With the number of Korean expatriates living in the Philippines, Korean restaurants are now a dime a dozen, becoming almost as common as your friendly neighborhood lechon manok / liempo stalls. Fortunately for these restaurants, Filipinos have taken to Korean cuisine like ducks to water, so a lot of them have built steady clienteles by mere virtue of word of mouth. One popular Korean restaurant tucked in BF Homes, Paranaque is Sam Won Garden.
At Sam Won, each table is fitted with a tabletop charcoal grill and a pull-down exhaust fan. Despite the proliferation of tabletop grills, the place is relatively smoke-free, probably due to the exhaust set-up. It’s quite wonderful, really, enjoying Korean barbecue without smelling like a barbecue pit yourself afterwards.
As is standard with Korean restaurants, a parade of sides were the first to arrive on our table. Caramelized baby potatoes, kimchi, pickled radish, fishcake, bean sprouts, sweetened dilis — a lot of them, I don’t even recognize but we gamely tried them all. Aside from the sides, we were also given a helping of salad in a Korean-style vinaigrette. The store’s proprietor approached our table, extolling the virtues of the veggies in the salad. Apparently one of them is Korean kinchay (unless I heard incorrectly) and it’s great for blood circulation.
Soon enough, out came a cart of beef and pork. We ordered the usamgyup or beef belly and the samgyupsal or the pork belly. The usamgyup was thinly sliced, much like sukiyaki-cut beef but in bacon-sized proportions. The samgyupsal was on the thicker side, like a whole slab of pork belly cut into thick bacon. What surprised me when the meat came was how one of the servers started cooking for us! She started laying the meat and the garlic on the grill, making sure each piece of well-marinated meat was cooked perfectly. No trial and error for first-timers here. Just yummy meat goodness, tucked in a fresh lettuce leaf, slathered with ssamjang, and a bit of grilled garlic. The rolls made with paper-thin pickled radish and Kkaennip (perilla leaves) were lovely too.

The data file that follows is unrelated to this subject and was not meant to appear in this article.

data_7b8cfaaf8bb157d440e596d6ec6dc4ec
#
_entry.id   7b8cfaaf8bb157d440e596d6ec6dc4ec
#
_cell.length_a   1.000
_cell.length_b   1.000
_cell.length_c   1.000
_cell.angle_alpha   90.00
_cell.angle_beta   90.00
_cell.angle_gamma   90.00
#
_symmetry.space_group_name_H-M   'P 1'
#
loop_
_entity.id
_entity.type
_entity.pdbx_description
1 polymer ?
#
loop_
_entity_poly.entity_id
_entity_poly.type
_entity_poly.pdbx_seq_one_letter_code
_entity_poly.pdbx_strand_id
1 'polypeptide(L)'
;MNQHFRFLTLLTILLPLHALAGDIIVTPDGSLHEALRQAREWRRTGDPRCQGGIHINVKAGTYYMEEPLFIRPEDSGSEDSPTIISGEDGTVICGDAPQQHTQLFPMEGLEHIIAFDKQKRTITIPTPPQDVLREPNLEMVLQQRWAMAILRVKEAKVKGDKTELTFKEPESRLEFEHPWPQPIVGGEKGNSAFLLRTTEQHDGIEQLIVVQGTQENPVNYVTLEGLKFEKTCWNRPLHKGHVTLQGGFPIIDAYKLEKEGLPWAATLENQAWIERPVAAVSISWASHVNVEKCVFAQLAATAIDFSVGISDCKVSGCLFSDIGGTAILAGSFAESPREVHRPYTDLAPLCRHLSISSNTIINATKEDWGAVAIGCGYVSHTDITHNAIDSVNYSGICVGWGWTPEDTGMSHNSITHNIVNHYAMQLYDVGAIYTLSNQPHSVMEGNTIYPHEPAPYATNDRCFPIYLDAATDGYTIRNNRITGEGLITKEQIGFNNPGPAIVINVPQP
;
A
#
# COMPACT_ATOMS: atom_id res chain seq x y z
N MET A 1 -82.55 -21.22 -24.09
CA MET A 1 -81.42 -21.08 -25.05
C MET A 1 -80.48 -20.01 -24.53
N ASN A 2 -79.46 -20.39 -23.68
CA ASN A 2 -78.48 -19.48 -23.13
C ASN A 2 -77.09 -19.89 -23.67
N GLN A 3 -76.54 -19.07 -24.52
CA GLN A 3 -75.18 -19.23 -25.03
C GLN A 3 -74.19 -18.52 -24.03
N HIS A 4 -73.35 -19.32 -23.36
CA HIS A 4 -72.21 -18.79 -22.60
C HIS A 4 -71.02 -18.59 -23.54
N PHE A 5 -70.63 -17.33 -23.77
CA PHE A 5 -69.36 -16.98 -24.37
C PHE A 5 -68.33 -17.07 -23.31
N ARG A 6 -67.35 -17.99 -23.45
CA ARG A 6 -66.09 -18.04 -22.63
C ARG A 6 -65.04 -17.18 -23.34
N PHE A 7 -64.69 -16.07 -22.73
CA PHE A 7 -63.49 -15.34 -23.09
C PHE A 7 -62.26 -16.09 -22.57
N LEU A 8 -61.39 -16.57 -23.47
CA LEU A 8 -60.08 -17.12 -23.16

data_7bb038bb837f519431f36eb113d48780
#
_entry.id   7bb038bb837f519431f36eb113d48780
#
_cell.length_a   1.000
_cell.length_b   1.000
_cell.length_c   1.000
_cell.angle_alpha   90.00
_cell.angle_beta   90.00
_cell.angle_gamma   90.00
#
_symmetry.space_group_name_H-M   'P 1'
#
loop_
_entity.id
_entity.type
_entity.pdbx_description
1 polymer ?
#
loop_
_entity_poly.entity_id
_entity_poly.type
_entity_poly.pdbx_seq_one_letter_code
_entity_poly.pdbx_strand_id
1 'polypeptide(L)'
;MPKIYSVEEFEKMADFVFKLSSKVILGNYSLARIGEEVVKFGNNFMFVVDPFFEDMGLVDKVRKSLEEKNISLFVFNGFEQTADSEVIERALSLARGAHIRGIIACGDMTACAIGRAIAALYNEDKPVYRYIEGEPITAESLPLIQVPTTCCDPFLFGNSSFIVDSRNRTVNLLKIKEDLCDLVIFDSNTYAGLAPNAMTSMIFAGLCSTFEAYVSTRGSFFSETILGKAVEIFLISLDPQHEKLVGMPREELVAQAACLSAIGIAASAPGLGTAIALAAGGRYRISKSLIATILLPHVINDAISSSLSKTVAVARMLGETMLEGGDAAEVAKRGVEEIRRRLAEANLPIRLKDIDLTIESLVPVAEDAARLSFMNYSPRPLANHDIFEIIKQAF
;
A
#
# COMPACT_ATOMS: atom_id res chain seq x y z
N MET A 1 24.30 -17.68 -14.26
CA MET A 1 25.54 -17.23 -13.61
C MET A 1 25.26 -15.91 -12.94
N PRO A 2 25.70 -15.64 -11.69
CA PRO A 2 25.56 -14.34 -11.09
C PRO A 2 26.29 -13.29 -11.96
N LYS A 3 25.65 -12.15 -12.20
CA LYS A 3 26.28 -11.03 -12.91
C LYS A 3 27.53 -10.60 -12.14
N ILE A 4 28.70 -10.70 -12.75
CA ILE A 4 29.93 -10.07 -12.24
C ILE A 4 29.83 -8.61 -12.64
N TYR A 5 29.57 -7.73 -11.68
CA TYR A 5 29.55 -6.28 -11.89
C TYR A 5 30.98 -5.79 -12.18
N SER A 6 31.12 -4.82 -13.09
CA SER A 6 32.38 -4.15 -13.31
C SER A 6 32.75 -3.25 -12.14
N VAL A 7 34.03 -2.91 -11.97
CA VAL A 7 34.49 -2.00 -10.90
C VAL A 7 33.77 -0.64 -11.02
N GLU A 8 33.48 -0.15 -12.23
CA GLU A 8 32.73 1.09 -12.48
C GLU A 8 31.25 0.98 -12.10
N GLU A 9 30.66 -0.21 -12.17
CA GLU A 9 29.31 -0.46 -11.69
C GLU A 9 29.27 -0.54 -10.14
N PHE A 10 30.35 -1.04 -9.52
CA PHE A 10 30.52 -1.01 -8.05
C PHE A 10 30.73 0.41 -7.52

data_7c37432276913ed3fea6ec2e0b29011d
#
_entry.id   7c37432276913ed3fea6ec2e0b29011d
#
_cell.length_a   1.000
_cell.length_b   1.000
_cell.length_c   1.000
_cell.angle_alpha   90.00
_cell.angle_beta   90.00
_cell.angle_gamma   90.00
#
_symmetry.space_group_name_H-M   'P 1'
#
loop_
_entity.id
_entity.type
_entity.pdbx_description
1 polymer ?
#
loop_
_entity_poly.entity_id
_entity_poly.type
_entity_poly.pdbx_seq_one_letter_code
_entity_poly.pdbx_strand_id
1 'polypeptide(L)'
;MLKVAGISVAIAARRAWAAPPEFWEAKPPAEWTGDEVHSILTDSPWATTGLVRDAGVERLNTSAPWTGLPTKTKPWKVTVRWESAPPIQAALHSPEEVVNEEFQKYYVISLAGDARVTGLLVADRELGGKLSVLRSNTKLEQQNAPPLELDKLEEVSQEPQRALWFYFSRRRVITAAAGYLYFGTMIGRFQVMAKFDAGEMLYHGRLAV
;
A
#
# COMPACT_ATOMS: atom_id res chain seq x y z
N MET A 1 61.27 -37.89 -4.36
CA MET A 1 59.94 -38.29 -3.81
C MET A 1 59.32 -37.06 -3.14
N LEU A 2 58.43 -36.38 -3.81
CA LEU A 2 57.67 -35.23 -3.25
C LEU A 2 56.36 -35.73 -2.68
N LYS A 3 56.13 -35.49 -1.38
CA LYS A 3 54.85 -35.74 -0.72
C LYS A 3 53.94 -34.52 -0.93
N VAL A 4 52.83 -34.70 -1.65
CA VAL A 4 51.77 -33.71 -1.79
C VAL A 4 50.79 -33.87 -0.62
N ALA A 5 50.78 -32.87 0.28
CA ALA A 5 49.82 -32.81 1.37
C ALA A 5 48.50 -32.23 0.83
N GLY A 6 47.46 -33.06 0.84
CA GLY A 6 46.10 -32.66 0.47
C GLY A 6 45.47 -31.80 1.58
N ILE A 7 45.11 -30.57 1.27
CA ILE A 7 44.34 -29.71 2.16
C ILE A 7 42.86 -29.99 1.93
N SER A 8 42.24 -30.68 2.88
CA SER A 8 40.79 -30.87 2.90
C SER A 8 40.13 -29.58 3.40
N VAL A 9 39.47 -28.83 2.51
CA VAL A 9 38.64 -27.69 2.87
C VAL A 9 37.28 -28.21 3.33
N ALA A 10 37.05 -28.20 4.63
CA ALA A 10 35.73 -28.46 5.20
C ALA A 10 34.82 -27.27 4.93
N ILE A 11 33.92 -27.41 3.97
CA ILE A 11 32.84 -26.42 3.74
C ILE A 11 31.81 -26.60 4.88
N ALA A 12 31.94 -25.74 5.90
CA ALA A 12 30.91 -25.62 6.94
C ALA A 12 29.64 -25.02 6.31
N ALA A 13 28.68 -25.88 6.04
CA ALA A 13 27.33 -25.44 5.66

Our server was especially helpful, making suggestions on what to pair, telling us what sauces to use — even grilling kimchi for me when I mentioned I’m not a fan. The grilled version was supposed to be less spicy, but for me, what did the trick was that it wasn’t as pungent as the usual kimchi.
Another dish we ordered was the dolsot bibimbap. This mixed rice dish was cooked in a dolsot or a traditional stone pot. Our server asked whether we wanted it spicy, to which we said yes. She added a generous dollop of gochujang (spicy chili paste), then mixed it well, making the raw egg cook from the retained heat of the rice and of the pot. The effect was a sticky, tender mixed rice made creamy by the egg, with requisite burnt bits at the bottom. One can live on this dolsot bibimbap alone!
Aside from the beef and pork barbecues and the dolsot bibimbap, we also ordered for some japchae, that sweet, sesame-laced Korean glass noodle dish. We found ourselves too full with the other dishes though, so we ended up just eating a few mouthfuls of the japchae. Seeing our leftovers, the owner approached us, telling us that the best way to enjoy leftover japchae was to mix it with fried rice. How’s that for value added?
Our lunch at Sam Won Garden was absolutely wonderful. Despite it being a hot summer’s day, the place was cool enough and smoke-free enough to make the meal enjoyable. The dishes were packed with flavor, making me promise myself to return for the usamgyup and bibimbap. The only two problems that I see with Sam Won is that it’s hard to park since their spaces are very, very limited, and the fact that I was craving for the same dishes a few hours later. But then, I guess that can be remedied by another visit, right?